News

SEATTLE – A bill in Congress to address workplace violence for health-care and social-service workers is moving closer to a vote in the House. 

Surrounded by friends and colleagues, Pat Bailey was awarded the Laurie Merta Steward of the Year Award. The ceremony took place June 1st at the Rise Up conference.

Nevada Gov. Steve Sisolak has signed into law a historic bill granting 20,000 state workers the right to collectively bargain.

The day after he was released from a hospital, a bruised and swollen Kelvin Chung told a state Senate committee that state employees like him need collective bargaining rights to advocate for safety on the job. “I want you to see my face. We need a voice on the job, so this doesn't happen again to anyone else,” said Chung, a corrections officer.

Great news!

The 2019-2021 SSSSU Collective Bargaining Agreement has been ratified in a landslide vote.

 The bargaining team worked hard to collect proposals, negotiate with management, and deliver the best agreement possible for members. 

 Some of our major achievements:

In October 2012, Hurricane Sandy battered the east coast of the United States, causing billions of dollars in damage across 24 states. The hurricane quickly became known in the impacted region as “Superstorm Sandy.”

Shileen Shaw knows firsthand how the storm got that name.

“We had never seen anything like it,” says Shaw, recalling the damage her East Orange, New Jersey, home suffered at the time.

Assistant Attorneys General in Washington State officially gained the right to collectively bargaining when Governor Inslee signed Senate Bill 5297 into law this morning.

The bill signing was witnessed by an exuberant group of advocates and members of the Association of Washington Assistant Attorneys General (AWAAG). AWAAG joined WFSE earlier this year to make collective bargaining a reality for 600 AAGs across the state.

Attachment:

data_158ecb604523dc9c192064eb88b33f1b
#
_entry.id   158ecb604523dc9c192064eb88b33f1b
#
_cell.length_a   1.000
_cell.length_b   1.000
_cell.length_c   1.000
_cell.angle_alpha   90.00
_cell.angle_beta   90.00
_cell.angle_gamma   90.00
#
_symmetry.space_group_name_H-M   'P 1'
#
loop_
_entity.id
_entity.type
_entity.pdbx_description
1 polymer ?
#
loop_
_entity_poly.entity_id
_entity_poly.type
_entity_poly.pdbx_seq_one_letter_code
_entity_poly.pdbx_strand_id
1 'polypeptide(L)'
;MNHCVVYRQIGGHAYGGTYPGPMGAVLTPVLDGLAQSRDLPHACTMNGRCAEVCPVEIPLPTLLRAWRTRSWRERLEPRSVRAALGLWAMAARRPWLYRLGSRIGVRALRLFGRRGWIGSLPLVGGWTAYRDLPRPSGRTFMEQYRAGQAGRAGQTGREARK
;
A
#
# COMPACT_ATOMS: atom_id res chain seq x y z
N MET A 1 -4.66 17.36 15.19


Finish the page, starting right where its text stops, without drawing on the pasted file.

Workers Memorial Day is this Sunday, April 28, when we honor workers killed or injured on the job. On this day in 1971, the Occupational Safety and Health Administration (OSHA) was formed.

For almost half a century, OSHA has been charged with helping to ensure safe and healthy working conditions for men and women across this country. But under the Trump administration, OSHA is failing us. As we observe Workers Memorial Day, it’s clear that we can do more – much more – for worker safety.

Megha Desai is a public defender in Multnomah County, Oregon. In a given week, she might work upwards of 60 hours. Right now, she has about 145 open cases.

“It's like a conveyor belt. Every day you work on your assigned cases, new ones roll in,” said Desai, a member of Local 2805 (Council 75). “There's a joke in the office: If you don't come in on the weekends, you’re screwed for the next week.”

The first weekend of April was an exception: It was her wedding. 

OLYMPIA, Wash. — On Wednesday, community and family gathered to honor fallen and injured Washington State Department of Transportation workers.

This week marks the 2019 National Work Zone Awareness Week. In Washington State, DOT worker safety remains a significant issue. According to WSDOT, 11 workers lost their lives due to work zone crashes, and 422 workers were injured just in 2018.

At the worker memorial, an honor guard of 60 WSDOT workers commemorated the service and lives of the 60 workers killed on the job in Washington since 1950.

All-knowing sources of information. Tour guides to the highways and byways of history. The friendly voice of a morning story time. If that’s all you think of when you think of your library staff, you’d do well to meet some of AFSCME’s library workers, whose reach goes far beyond their libraries’ walls.

Today is National Library Workers Day, when we honor those professionals who keep our libraries running: librarians, technicians and other staff, including custodians, security and maintenance workers.